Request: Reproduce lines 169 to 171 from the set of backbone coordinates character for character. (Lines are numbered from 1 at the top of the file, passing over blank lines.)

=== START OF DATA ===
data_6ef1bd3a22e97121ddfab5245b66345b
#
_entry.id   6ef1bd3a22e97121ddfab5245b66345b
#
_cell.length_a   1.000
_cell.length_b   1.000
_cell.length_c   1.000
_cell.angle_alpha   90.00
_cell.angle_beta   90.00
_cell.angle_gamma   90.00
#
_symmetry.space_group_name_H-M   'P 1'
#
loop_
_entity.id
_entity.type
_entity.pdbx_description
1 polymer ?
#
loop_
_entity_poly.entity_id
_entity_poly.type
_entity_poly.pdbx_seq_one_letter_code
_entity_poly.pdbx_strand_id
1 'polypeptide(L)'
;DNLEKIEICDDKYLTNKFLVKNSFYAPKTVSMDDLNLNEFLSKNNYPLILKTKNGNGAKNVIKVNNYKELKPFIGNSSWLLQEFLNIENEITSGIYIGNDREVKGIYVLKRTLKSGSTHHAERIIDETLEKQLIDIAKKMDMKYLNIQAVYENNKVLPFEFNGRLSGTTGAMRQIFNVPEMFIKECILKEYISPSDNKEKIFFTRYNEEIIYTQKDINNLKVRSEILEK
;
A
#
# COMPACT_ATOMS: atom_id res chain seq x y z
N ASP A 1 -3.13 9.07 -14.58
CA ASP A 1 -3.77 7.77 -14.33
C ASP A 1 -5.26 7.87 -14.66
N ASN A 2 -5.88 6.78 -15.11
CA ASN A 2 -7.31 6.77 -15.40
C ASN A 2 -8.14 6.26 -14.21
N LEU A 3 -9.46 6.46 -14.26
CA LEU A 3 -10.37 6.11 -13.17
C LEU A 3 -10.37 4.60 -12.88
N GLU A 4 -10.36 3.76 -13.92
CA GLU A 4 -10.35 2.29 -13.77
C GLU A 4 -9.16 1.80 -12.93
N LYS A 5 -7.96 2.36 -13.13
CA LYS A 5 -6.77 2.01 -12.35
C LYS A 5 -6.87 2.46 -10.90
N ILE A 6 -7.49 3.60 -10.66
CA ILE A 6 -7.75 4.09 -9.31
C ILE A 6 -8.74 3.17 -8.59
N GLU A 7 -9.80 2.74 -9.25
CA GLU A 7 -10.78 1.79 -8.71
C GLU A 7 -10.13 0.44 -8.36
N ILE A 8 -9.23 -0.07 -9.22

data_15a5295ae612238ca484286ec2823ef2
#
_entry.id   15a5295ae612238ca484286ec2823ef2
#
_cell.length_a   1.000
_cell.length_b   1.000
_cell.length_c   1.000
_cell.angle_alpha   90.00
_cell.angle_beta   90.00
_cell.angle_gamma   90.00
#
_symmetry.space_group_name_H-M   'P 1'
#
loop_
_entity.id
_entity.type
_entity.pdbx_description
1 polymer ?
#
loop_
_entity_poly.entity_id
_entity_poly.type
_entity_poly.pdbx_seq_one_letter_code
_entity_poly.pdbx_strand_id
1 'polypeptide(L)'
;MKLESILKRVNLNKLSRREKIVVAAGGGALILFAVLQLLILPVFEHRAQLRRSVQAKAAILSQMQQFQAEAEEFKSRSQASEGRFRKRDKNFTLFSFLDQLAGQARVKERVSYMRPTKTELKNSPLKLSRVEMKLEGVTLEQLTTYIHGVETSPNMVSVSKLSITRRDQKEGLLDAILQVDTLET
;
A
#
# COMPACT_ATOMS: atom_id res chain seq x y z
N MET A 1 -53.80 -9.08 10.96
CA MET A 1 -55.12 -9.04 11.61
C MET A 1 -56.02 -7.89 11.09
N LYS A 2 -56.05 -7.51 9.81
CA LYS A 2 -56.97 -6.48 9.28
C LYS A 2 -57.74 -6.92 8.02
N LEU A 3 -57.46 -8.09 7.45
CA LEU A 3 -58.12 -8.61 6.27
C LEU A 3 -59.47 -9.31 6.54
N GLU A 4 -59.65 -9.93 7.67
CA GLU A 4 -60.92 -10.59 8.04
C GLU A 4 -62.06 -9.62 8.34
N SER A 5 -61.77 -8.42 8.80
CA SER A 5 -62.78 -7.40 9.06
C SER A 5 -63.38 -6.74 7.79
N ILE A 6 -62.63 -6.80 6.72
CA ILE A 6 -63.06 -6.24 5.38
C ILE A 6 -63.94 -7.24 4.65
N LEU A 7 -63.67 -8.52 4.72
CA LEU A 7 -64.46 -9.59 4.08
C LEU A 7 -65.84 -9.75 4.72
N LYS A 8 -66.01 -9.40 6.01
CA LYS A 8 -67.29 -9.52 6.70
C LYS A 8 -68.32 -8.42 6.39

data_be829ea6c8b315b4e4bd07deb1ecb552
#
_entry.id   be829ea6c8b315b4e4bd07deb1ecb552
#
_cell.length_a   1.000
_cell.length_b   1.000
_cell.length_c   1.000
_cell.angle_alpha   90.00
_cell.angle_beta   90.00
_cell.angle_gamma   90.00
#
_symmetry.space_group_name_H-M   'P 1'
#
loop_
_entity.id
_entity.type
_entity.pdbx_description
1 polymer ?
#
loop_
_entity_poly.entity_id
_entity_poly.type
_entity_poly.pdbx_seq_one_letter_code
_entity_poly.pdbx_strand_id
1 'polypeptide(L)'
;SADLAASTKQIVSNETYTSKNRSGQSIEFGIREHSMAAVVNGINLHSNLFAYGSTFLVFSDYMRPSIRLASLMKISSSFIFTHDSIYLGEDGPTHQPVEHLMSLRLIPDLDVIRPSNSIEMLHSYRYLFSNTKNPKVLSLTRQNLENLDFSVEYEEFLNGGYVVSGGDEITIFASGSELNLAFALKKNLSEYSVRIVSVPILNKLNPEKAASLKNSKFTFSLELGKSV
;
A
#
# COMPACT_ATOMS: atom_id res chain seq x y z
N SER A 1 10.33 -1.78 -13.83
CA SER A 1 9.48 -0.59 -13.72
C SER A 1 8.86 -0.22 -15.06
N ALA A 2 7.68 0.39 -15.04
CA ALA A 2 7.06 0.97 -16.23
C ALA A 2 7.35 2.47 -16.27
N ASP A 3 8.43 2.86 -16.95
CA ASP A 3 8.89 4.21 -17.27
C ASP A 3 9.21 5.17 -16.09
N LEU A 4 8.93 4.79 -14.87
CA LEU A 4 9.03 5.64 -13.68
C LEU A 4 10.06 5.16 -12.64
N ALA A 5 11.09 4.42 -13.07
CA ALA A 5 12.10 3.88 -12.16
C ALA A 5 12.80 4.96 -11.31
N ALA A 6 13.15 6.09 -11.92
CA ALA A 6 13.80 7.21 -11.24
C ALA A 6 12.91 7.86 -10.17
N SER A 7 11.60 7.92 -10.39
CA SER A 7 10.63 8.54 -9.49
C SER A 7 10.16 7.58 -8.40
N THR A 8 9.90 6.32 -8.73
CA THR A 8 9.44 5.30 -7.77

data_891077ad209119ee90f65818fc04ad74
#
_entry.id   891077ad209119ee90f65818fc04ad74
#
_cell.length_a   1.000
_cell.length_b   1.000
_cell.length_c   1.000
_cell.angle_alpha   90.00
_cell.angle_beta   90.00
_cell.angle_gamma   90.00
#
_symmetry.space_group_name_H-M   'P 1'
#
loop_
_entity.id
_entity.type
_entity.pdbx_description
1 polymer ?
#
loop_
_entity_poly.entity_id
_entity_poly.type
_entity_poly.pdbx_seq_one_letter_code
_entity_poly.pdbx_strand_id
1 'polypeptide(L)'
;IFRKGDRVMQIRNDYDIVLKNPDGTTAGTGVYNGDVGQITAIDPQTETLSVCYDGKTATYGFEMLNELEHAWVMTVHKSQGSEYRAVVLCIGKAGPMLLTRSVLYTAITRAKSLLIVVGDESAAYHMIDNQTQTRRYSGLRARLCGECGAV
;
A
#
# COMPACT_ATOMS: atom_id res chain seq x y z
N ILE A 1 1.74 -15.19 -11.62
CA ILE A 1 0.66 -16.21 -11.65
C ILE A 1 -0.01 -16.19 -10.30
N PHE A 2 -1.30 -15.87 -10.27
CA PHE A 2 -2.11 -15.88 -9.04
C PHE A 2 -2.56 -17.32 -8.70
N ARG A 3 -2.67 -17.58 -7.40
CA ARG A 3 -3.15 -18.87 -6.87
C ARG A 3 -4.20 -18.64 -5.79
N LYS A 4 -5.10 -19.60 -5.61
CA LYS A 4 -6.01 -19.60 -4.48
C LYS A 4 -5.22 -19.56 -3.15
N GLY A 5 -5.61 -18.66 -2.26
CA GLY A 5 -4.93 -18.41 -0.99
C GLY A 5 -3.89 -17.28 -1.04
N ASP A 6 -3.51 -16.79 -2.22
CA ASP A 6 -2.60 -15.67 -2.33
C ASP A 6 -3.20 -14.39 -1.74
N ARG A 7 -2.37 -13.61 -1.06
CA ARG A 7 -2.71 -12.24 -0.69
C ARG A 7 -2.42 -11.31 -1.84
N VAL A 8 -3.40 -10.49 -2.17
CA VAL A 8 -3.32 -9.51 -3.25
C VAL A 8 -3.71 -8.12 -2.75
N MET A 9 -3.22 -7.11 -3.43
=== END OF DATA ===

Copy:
_cell.angle_gamma   90.00
#
_symmetry.space_group_name_H-M   'P 1'